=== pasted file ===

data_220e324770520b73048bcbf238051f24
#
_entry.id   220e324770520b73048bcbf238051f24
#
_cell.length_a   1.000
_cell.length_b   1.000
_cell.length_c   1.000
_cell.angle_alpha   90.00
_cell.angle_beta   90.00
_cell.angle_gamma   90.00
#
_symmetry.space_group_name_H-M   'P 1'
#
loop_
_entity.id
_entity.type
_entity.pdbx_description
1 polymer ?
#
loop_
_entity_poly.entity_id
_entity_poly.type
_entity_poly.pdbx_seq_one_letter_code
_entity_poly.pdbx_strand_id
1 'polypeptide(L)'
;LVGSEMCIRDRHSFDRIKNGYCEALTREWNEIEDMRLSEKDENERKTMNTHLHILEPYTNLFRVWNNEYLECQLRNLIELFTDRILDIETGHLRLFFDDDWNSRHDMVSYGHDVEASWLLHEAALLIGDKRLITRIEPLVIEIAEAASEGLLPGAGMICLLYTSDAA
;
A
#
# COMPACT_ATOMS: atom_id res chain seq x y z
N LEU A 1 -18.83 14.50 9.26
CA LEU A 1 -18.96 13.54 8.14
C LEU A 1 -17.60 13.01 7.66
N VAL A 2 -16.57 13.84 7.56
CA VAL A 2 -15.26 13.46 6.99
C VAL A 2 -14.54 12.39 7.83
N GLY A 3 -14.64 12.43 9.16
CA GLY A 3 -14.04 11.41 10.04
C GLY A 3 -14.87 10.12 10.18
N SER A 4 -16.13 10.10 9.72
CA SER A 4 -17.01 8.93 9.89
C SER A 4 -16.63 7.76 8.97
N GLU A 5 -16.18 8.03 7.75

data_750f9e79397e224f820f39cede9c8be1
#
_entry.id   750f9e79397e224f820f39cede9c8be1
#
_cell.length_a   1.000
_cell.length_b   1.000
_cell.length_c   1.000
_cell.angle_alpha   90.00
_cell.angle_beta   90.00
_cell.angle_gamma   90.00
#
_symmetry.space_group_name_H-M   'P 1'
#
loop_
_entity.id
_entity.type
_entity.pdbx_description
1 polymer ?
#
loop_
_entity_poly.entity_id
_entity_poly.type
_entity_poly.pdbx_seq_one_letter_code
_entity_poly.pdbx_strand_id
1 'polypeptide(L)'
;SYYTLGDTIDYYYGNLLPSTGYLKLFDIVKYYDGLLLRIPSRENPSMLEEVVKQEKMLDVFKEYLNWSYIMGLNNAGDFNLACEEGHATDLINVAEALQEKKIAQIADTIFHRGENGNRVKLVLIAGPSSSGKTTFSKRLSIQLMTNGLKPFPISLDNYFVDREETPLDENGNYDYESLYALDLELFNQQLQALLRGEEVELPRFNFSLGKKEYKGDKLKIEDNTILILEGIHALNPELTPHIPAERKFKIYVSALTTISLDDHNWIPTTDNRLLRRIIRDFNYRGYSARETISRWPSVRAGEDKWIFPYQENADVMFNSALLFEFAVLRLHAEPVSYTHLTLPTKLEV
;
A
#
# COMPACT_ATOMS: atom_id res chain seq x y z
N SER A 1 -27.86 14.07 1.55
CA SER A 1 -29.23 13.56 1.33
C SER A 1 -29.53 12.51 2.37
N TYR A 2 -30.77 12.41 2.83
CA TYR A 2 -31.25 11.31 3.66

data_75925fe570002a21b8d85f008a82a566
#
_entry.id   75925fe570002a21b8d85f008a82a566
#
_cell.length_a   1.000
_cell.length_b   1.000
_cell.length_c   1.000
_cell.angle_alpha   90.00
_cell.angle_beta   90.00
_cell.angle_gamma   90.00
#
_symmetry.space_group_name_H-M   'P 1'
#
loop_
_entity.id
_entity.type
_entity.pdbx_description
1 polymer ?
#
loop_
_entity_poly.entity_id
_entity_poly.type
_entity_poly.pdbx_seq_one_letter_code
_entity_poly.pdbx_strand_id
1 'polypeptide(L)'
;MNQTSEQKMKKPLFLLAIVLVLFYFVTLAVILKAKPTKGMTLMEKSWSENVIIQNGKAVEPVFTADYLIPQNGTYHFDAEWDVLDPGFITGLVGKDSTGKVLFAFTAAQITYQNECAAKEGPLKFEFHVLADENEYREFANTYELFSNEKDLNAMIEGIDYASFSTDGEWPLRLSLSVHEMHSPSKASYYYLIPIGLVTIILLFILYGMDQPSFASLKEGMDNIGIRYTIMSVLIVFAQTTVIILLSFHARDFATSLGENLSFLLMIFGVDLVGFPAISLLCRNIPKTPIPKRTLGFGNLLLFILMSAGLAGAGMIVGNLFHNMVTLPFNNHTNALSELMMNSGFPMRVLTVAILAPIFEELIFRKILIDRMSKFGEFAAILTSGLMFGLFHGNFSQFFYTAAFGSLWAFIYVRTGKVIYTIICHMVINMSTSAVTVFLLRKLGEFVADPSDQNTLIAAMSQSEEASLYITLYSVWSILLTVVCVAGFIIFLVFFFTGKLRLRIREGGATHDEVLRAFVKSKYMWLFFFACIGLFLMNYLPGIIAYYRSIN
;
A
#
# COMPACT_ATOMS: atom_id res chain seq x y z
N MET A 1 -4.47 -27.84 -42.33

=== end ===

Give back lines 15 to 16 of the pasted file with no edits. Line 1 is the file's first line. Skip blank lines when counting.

_entity.id
_entity.type